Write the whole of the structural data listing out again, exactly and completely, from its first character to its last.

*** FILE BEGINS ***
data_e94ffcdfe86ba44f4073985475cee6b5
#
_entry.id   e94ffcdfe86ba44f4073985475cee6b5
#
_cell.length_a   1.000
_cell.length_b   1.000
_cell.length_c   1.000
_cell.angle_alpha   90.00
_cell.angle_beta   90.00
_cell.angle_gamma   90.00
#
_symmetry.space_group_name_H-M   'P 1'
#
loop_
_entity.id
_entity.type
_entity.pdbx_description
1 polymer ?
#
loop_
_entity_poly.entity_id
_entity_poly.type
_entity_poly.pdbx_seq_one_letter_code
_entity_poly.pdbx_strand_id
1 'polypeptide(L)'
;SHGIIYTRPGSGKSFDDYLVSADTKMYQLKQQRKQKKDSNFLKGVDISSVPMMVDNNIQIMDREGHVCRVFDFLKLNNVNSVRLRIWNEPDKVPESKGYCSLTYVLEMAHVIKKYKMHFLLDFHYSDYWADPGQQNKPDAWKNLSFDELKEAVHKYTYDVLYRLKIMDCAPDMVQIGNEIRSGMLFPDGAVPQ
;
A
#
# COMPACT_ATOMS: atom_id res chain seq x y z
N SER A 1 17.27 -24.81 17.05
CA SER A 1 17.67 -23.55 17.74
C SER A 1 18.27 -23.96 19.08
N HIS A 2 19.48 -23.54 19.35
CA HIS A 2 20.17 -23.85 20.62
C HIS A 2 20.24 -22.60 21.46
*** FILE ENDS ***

data_e94ffcdfe86ba44f4073985475cee6b5
#
_entry.id   e94ffcdfe86ba44f4073985475cee6b5
#
_cell.length_a   1.000
_cell.length_b   1.000
_cell.length_c   1.000
_cell.angle_alpha   90.00
_cell.angle_beta   90.00
_cell.angle_gamma   90.00
#
_symmetry.space_group_name_H-M   'P 1'
#
loop_
_entity.id
_entity.type
_entity.pdbx_description
1 polymer ?
#
loop_
_entity_poly.entity_id
_entity_poly.type
_entity_poly.pdbx_seq_one_letter_code
_entity_poly.pdbx_strand_id
1 'polypeptide(L)'
;SHGIIYTRPGSGKSFDDYLVSADTKMYQLKQQRKQKKDSNFLKGVDISSVPMMVDNNIQIMDREGHVCRVFDFLKLNNVNSVRLRIWNEPDKVPESKGYCSLTYVLEMAHVIKKYKMHFLLDFHYSDYWADPGQQNKPDAWKNLSFDELKEAVHKYTYDVLYRLKIMDCAPDMVQIGNEIRSGMLFPDGAVPQ
;
A
#
# COMPACT_ATOMS: atom_id res chain seq x y z
N SER A 1 17.27 -24.81 17.05
CA SER A 1 17.67 -23.55 17.74
C SER A 1 18.27 -23.96 19.08
N HIS A 2 19.48 -23.54 19.35
CA HIS A 2 20.17 -23.85 20.62
C HIS A 2 20.24 -22.60 21.46